With the framework agreement, Osram and the Vatican Museums manifest their intention to further develop scientific cooperation aimed at seeking new technologies to guarantee that the artistic heritage of the Vatican Museums is safeguarded.
The solution that is currently set up in the Sistine Chapel is a very good example for this approach. It consists of around 7,000 LEDs and gives special emphasis to the conservational aspect. Illuminance of approximately 50 to 100 lux (previously five to ten lux) ensures that the art can be clearly discerned, but with as little ageing as possible. In addition, 60% less power is consumed compared to the existing lighting installation. This pilot project, with the working title of LED4Art, receives funding from the European Union’s Information and Communication Technology (ICT) Policy Support Programme as part of the Competitiveness and Innovation Framework Programme (PSP-CIP). The aim of the programme is to demonstrate new possibilities for LED technology with regard to energy efficiency and improved quality of light, and thus to achieve more rapid market penetration for the new technology.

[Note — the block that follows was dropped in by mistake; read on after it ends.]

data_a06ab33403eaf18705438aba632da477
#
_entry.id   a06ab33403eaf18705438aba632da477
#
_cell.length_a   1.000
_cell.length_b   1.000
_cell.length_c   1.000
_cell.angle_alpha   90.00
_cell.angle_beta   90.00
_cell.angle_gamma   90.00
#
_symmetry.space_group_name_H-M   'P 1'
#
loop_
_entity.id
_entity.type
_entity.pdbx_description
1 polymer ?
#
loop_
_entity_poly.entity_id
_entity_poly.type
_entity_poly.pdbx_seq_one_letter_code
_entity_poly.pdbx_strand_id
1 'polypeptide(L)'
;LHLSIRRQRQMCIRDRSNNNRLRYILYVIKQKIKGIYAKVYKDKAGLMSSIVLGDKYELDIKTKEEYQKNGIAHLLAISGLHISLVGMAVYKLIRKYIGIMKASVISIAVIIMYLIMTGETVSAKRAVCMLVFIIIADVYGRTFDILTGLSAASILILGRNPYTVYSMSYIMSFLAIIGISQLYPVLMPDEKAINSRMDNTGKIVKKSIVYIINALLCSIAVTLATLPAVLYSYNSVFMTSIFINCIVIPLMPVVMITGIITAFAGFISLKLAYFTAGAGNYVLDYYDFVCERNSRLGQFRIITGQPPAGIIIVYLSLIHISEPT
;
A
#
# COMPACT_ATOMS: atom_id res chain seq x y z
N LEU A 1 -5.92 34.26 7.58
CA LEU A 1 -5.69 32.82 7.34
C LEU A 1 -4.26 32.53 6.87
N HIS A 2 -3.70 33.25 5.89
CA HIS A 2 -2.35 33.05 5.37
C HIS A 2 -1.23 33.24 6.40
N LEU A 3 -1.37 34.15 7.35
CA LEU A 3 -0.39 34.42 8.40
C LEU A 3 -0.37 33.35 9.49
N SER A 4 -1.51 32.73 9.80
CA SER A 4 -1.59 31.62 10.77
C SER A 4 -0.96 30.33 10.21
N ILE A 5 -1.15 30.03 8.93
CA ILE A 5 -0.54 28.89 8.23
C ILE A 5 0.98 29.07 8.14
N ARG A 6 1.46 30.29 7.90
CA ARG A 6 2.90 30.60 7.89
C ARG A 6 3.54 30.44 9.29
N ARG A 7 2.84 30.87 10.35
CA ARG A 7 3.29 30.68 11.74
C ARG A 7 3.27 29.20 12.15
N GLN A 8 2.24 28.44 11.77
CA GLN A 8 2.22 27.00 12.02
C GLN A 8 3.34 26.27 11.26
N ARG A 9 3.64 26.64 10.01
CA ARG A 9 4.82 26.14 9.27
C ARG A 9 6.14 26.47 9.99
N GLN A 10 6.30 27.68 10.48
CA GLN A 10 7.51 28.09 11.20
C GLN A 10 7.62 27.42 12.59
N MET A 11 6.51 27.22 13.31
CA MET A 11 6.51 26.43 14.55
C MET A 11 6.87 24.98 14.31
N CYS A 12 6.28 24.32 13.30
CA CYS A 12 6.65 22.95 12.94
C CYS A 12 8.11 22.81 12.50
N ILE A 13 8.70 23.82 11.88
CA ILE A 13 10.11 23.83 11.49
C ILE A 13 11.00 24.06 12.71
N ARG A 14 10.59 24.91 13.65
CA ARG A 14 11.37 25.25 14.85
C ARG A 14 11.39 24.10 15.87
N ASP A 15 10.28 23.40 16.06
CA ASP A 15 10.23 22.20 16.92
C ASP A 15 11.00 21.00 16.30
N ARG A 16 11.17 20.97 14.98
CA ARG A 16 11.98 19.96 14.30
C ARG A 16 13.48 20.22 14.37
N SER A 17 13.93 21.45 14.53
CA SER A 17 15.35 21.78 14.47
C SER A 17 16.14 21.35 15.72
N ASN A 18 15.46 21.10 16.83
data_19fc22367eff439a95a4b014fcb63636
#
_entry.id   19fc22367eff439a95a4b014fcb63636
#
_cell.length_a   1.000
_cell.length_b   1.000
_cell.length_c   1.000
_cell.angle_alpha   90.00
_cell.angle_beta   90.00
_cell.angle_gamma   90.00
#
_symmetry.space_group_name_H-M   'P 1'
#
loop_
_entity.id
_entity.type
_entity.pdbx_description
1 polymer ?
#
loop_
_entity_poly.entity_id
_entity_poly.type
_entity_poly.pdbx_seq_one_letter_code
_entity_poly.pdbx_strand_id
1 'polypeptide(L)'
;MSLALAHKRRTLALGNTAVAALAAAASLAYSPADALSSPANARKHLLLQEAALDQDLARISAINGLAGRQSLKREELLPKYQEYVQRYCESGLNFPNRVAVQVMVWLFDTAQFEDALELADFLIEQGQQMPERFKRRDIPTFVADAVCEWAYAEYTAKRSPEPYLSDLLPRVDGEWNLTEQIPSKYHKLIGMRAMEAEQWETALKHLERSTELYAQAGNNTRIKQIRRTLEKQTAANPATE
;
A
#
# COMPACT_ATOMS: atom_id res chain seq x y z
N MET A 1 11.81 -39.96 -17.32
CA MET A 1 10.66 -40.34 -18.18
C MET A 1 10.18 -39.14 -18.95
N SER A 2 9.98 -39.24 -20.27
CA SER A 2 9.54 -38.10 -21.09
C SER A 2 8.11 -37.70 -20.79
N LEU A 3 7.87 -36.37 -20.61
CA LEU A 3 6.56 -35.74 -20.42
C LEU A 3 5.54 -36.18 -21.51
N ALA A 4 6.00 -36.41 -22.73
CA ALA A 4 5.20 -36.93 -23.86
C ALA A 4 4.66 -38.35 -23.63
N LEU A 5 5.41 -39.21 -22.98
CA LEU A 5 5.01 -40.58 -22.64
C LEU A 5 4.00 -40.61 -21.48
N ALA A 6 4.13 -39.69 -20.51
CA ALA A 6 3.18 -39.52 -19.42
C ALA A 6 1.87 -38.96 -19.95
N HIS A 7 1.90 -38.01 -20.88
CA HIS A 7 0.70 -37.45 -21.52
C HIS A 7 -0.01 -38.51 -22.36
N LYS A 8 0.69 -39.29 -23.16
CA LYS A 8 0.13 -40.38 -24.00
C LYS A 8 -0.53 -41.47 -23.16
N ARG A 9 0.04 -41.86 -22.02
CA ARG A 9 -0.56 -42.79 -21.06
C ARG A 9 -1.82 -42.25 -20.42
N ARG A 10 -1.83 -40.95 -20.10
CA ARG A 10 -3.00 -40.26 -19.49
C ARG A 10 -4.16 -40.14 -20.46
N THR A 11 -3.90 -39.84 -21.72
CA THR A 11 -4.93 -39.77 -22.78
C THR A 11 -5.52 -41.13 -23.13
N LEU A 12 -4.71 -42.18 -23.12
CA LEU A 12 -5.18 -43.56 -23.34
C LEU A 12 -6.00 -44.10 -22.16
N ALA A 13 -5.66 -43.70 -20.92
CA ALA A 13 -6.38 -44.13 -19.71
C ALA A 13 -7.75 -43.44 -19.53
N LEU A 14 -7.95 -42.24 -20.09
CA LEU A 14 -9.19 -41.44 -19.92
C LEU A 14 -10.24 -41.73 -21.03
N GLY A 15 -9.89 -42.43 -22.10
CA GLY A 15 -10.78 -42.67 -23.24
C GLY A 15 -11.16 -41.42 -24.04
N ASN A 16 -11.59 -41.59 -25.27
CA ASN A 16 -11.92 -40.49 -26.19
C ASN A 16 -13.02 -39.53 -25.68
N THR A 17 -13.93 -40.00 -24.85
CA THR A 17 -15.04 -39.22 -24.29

Osram of Munich, Germany is one of the two leading light manufacturers in the world. The company’s portfolio covers the entire value chain from components – including lamps, electronic control gear and opto semiconductors such as light-emitting diodes (LED) – as well as luminaires, light management systems and lighting solutions. Osram has more than 35,000 employees worldwide and generated revenue of almost €5.3 billion in fiscal 2013 (ended September 30). The company’s business activities have been focusing on light – and hence on quality of life – for over 100 years. The company was listed on the stock exchanges in Frankfurt and Munich on July 8, 2013 (ISIN: DE000LED4000; WKN: LED 400; Trading symbol: OSR).
Additional information can be found at www.osram.com
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